Chinese Exclusion Act Of 1882

1608 WordsApr 5, 20177 Pages
The 1848 Gold Rush fueled American prosperity in California, causing the impoverished Chinese to seek employment opportunities in the United States. Americans, however, did not welcome them. During the Panic of 1873, after the Gold Rush ended, competition for jobs became fierce. The jobs were mostly given to Americans. Out of desperation, the Chinese workers agreed to work for less salary than their American counterparts. Consequently, union workers rose up for their rightful jobs. With pressure from unions and anti-Chinese organizations, Congress passed the Chinese Exclusion Act of 1882, which banned Chinese immigrants from entering the country for decades. The Act stated that any Chinese immigrant “found unlawfully” in the country…show more content…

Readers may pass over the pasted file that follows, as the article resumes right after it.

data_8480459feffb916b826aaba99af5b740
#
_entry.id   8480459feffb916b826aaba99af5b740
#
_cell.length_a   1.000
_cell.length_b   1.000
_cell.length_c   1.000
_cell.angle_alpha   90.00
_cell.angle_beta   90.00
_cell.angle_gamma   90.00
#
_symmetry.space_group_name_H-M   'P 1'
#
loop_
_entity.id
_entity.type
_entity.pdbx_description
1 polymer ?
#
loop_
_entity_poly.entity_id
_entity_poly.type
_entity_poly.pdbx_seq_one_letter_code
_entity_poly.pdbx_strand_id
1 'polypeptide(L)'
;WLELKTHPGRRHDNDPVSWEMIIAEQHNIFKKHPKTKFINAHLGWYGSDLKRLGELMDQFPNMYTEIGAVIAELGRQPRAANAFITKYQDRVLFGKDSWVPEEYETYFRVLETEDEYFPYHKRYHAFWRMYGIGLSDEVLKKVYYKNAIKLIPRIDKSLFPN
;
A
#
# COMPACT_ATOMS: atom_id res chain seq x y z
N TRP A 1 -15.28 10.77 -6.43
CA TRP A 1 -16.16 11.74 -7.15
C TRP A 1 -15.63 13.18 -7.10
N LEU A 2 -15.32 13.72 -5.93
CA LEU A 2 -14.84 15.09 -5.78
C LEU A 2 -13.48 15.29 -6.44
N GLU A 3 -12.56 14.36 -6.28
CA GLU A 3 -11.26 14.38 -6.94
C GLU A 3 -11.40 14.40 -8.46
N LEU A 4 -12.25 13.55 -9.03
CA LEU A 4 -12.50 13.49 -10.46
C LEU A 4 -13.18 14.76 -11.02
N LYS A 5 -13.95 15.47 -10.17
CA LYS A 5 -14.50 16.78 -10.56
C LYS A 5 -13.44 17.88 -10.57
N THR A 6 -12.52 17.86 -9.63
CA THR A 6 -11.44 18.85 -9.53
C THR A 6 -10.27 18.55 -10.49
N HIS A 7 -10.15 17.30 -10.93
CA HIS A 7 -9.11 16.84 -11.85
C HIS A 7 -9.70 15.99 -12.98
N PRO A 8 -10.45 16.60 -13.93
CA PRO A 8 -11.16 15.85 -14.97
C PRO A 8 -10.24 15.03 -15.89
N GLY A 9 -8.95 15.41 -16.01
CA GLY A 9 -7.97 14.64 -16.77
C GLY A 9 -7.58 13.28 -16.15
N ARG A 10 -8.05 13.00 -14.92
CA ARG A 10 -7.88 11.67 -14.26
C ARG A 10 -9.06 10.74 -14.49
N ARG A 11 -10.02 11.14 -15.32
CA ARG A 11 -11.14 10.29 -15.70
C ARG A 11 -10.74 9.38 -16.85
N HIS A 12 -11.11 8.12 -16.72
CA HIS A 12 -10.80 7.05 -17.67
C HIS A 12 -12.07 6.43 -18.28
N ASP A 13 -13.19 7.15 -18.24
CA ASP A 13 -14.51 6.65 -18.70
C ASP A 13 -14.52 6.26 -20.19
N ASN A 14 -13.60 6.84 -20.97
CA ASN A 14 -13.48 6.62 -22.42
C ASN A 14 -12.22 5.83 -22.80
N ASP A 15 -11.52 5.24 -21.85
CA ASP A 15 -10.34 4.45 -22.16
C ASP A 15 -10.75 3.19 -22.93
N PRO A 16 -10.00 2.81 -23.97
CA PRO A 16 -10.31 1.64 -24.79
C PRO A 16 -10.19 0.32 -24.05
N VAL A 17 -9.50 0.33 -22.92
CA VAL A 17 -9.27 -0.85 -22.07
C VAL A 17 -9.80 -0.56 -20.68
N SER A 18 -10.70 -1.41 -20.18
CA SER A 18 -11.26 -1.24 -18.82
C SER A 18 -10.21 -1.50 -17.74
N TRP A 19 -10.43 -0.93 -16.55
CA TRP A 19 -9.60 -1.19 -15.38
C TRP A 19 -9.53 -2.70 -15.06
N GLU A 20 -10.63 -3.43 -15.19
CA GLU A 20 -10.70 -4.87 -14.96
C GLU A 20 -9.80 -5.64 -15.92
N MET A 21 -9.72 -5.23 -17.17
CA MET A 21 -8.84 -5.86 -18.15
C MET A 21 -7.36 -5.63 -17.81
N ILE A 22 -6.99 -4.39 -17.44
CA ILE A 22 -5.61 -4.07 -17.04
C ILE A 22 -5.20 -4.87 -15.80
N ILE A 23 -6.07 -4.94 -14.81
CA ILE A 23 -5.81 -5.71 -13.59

The prospect of forging a new path and life in America outweighed the small price of the tax. Immigrants coming to Canada could remain there without paying the head tax if they left within ninety days. While the Act was enforced, the number of Chinese immigrants entering Canada and later into the United States increased. To the south, the Mexican border was also penetrable. The Mexican border was too long, and with the absence of large towns, even the newly created China Division in the Immigrations Service was unable to patrol the area. Either the Chinese disguised themselves as Mexicans to cross the border, or they saved up money in Mexico and later smuggled their way into the United States. The Chinese Six Companies (the Chinese Consolidated Benevolent Association of San Francisco) was instrumental in helping to set up a network of trade for Chinese Immigrants to gain transportation and get across the borders. In total, about 17,000 Chinese immigrants entered the United States through Canada and Mexico from 1882 to 1920. Chinese immigrants entered the country from Seattle, Buffalo, San Diego, San Antonio, and El Paso, as well as other openings along the borders of the United States. The government simply could not protect their borders from crafty immigrants. Secretary of Labor, James David, acknowledged this point when he said, “If we had the whole army guarding the Mexico and Canadian waterfront, we could not stop this invasion by infiltration.” The
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